Stretching toward patrons

In the old days, the ballet company would come to town, the theater would sell tickets, the dancers would dance, the audience would applaud, and everyone (hopefully) went home happy.

But in these recessionary, interactive times, those rules don’t apply anymore. As the numbers of subscribers and ticket buyers decline, dance groups are looking for enticements, beyond actual performances, to get audiences to queue up at the box office. Which is the driving force behind the Trey McIntyre Project Residency at the Orange County Performing Arts Center today through Saturday.

“We want people to engage with the art, to make our art as accessible as possible and reinvent ourselves and redefine our relationship with the community,” said Terry Dwyer, arts center president.

The McIntyre Project, an Idaho-based contemporary ballet troupe just beginning its second full season, is more prepared than many dance companies for the shifting ground under its moving feet. Choreographer McIntyre and his 10 dancers are riding a buzz of popularity, thanks to a respected repertory of ballets both thought-provoking and entertaining, and also its embrace of social networking and the latest technology. The TMP website, which McIntyre designs, has updated “documentary” podcasts, dancer blogs and tweets, and lots of behind-the-scenes candid photos.


“I think when somebody does go to the website, gets a podcast, gets a postcard and then they see a show . . . they have an idea of what the company is and go based on that information,” McIntyre, 39, said.

The McIntyre Project Residency replaces the center’s Fall for Dance festival, another audience-building initiative begun two years ago that sold out both times. Patterned after, and done in conjunction with, New York City Center’s award-winning Fall for Dance Festival, the center’s festival cost twice as much to produce as the McIntyre Residence. One of its prime innovations was a $10 ticket price and programming of multiple companies and dance styles on the same night.

Scheduling difficulties made it impossible for the Orange County center to coordinate a festival this year with City Center, Dwyer said. Plus, center officials decided to use money saved from the lower cost of the McIntyre Project Residency to restart the outdoor dance parties with public radio station KCRW-FM -- the most recent one attracted 4,000 to the center’s plaza -- and will inaugurate an independent band festival in February.

In keeping with the goal of making dance more “accessible,” the McIntyre Project Residency is chock-full of events. The group will perform twice in Segerstrom Hall, premiering a center-commissioned piece, “The More I See You,” which begins onstage and finishes in the center’s vast open plaza, where afterward the audience and professional dancers can meet.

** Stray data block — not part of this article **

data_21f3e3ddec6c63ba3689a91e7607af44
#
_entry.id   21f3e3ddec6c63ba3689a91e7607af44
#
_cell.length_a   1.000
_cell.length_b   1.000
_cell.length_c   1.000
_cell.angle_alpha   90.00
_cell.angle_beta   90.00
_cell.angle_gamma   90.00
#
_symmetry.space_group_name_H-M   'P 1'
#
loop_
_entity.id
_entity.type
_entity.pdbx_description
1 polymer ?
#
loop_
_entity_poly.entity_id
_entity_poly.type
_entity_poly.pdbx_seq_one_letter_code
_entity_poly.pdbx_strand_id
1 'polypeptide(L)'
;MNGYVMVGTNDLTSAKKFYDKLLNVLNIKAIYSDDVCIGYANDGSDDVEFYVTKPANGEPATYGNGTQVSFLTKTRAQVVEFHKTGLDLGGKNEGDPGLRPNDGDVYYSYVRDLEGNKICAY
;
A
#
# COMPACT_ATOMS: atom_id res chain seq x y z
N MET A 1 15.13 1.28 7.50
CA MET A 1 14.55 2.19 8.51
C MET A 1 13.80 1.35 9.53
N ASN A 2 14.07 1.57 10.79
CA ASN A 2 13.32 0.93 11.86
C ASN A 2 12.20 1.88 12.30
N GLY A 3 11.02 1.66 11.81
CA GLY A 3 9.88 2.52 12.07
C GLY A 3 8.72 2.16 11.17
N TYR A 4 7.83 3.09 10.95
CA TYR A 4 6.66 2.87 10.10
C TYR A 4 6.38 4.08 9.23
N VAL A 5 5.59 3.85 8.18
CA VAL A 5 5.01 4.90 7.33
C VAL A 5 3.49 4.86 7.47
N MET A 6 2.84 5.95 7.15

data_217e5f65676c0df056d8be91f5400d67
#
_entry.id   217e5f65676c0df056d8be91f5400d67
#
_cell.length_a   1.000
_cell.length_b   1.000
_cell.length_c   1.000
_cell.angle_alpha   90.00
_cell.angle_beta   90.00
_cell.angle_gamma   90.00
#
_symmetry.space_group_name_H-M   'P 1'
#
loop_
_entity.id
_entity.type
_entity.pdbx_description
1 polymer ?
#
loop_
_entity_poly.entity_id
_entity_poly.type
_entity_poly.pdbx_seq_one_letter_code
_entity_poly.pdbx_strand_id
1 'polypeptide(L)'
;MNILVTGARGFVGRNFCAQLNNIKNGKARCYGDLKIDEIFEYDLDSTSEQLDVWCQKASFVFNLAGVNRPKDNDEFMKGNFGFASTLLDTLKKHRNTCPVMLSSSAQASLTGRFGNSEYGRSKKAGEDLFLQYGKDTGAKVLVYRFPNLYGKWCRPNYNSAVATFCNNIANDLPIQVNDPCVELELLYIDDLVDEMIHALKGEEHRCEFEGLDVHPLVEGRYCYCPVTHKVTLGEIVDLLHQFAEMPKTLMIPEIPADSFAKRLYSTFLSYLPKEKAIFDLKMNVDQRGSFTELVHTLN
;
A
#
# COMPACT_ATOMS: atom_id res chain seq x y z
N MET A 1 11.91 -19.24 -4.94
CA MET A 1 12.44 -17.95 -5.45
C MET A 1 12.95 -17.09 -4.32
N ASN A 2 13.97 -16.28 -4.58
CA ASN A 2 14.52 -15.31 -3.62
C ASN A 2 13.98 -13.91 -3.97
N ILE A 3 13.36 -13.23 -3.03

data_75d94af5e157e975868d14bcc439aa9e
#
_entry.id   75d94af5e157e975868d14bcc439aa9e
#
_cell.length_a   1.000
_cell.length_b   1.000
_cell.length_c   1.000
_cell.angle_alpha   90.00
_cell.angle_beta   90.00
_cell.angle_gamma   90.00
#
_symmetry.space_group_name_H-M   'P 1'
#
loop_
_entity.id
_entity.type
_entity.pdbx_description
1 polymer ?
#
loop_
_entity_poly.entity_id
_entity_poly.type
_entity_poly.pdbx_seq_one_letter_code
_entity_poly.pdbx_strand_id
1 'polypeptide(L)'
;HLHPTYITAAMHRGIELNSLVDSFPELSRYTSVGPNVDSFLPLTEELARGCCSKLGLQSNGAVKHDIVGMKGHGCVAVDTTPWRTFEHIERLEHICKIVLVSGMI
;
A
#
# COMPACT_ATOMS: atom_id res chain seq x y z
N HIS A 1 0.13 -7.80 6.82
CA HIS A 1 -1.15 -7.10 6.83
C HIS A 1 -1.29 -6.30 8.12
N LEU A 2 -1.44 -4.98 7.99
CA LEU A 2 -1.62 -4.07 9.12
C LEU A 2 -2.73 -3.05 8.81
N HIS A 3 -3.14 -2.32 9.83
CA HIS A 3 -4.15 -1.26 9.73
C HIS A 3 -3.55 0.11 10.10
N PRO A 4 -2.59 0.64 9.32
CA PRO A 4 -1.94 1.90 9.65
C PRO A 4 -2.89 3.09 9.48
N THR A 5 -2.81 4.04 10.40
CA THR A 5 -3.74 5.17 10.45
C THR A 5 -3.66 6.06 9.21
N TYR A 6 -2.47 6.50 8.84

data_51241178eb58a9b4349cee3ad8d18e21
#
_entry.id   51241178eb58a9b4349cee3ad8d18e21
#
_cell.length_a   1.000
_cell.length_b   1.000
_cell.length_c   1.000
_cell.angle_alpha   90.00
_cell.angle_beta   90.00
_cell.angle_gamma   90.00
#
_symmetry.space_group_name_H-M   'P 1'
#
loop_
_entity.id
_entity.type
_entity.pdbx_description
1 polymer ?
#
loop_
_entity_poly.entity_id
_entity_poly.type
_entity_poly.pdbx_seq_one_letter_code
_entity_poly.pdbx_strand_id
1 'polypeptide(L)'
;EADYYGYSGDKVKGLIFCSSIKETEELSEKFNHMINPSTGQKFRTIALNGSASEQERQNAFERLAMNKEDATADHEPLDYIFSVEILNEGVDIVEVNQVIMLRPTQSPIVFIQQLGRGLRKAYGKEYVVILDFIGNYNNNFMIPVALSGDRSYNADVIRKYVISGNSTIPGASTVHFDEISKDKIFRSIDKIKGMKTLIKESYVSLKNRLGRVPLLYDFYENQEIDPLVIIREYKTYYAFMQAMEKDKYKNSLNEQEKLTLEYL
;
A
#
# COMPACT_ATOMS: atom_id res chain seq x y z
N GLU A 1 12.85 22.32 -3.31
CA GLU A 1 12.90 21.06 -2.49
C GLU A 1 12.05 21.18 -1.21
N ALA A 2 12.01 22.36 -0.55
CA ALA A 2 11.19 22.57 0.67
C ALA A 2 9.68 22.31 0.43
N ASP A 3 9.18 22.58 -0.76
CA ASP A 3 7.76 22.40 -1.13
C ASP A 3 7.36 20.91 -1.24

The first few days of the residency, McIntyre and his dancers have a packed schedule of company master classes for local students, including one open for public viewing. There are preview talks and a children’s show.

In addition, McIntyre’s dancers will be bringing guerrilla dance to an Orange County mall or pier near you, staging what they call a “spurban” -- the 21st century equivalent of a 1960s “happening.”

McIntyre likened the spurban (which is short for spur-of-the-moment urban performance) to the hot lunch jam scene from the 1980 movie “Fame” and the T-Mobile commercial in which several hundred seemingly ordinary passersby break into joyous, unison movement at London’s Liverpool Street Station. They will find a suitable Orange County sidewalk or open place to perform, hit “play” on the boom box and boogie down, McIntyre said.

A company spokeswoman said a Twitter alert will inform followers where to find the dancers.

For Trey McIntyre Project, the center residency marks its fourth Southern California engagement in the last year (and it will be back at Cal State Long Beach in May).

An independent choreographer for many years, McIntyre had been leery of running his own company because most directors he knew were mired in administrative duties. He ultimately took the leap, he said, because he believed he could create a structure that he could control, rather than the other way around. The first year, despite the worst recession in 60 years, was an artistically rewarding experience, McIntyre said.

“The dancers have asked for ideas that I think I’m going to be spending the rest of my life working on,” he said. “I have to keep stepping it up. Now I’m exploring [choreographic] territory that I didn’t think I would have time to do in my lifetime.”

In addition to the center commission, McIntyre has received funding for several other projects, such as money from the Wolf Trap Foundation for the new “The Sun Road,” also on the Segerstrom Hall program. And the company will tour 26 cities across the country again this season.


“There has to be a reason we exist as a company, and it has to be more than having the best possible work on stage. That is a given. With dance it takes so much. We have to be benefiting the world in a big way.”



Trey McIntyre Project

Where: Orange County Performing Arts Center, 600 Town Center Drive, Costa Mesa

When: 7:30 p.m. Friday and Saturday. Trey McIntyre conducts free preview talks at 6:30 p.m. before both shows.

Tickets: $10



“Spontaneous” performance at Huntington Beach Pier, 5 p.m. today; master class on the Segerstrom Hall stage, which the public is invited to watch, 4 p.m. Wednesday.

Contact:; (714) 556-2787